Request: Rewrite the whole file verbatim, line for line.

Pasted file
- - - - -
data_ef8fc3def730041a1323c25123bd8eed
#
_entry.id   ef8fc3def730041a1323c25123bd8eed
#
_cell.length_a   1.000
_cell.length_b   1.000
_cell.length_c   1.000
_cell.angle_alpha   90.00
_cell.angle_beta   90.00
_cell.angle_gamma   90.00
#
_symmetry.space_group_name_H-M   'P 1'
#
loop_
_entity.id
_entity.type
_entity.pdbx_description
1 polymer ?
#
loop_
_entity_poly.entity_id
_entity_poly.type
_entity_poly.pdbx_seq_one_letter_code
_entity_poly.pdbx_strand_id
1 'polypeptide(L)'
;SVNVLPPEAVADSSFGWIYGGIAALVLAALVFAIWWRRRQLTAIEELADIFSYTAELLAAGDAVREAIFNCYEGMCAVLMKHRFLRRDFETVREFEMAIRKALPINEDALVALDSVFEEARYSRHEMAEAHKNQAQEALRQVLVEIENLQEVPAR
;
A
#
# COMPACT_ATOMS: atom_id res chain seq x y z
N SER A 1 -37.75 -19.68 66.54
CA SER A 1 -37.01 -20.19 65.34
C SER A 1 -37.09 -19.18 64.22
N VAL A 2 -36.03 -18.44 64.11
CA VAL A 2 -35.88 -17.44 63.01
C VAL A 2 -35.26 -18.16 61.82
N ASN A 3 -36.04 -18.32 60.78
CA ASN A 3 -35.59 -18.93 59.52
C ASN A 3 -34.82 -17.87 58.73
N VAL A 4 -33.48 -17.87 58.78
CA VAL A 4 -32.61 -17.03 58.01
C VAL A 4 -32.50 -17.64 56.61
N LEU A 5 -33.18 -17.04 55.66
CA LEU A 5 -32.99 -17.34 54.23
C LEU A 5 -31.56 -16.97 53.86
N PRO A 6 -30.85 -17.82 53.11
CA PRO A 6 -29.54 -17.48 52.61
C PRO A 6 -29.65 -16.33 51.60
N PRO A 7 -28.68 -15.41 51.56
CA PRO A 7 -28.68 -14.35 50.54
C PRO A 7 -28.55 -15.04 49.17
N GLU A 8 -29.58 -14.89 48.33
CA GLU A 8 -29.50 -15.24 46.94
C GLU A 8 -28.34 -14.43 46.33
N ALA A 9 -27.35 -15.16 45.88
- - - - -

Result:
data_ef8fc3def730041a1323c25123bd8eed
#
_entry.id   ef8fc3def730041a1323c25123bd8eed
#
_cell.length_a   1.000
_cell.length_b   1.000
_cell.length_c   1.000
_cell.angle_alpha   90.00
_cell.angle_beta   90.00
_cell.angle_gamma   90.00
#
_symmetry.space_group_name_H-M   'P 1'
#
loop_
_entity.id
_entity.type
_entity.pdbx_description
1 polymer ?
#
loop_
_entity_poly.entity_id
_entity_poly.type
_entity_poly.pdbx_seq_one_letter_code
_entity_poly.pdbx_strand_id
1 'polypeptide(L)'
;SVNVLPPEAVADSSFGWIYGGIAALVLAALVFAIWWRRRQLTAIEELADIFSYTAELLAAGDAVREAIFNCYEGMCAVLMKHRFLRRDFETVREFEMAIRKALPINEDALVALDSVFEEARYSRHEMAEAHKNQAQEALRQVLVEIENLQEVPAR
;
A
#
# COMPACT_ATOMS: atom_id res chain seq x y z
N SER A 1 -37.75 -19.68 66.54
CA SER A 1 -37.01 -20.19 65.34
C SER A 1 -37.09 -19.18 64.22
N VAL A 2 -36.03 -18.44 64.11
CA VAL A 2 -35.88 -17.44 63.01
C VAL A 2 -35.26 -18.16 61.82
N ASN A 3 -36.04 -18.32 60.78
CA ASN A 3 -35.59 -18.93 59.52
C ASN A 3 -34.82 -17.87 58.73
N VAL A 4 -33.48 -17.87 58.78
CA VAL A 4 -32.61 -17.03 58.01
C VAL A 4 -32.50 -17.64 56.61
N LEU A 5 -33.18 -17.04 55.66
CA LEU A 5 -32.99 -17.34 54.23
C LEU A 5 -31.56 -16.97 53.86
N PRO A 6 -30.85 -17.82 53.11
CA PRO A 6 -29.54 -17.48 52.61
C PRO A 6 -29.65 -16.33 51.60
N PRO A 7 -28.68 -15.41 51.56
CA PRO A 7 -28.68 -14.35 50.54
C PRO A 7 -28.55 -15.04 49.17
N GLU A 8 -29.58 -14.89 48.33
CA GLU A 8 -29.50 -15.24 46.94
C GLU A 8 -28.34 -14.43 46.33
N ALA A 9 -27.35 -15.16 45.88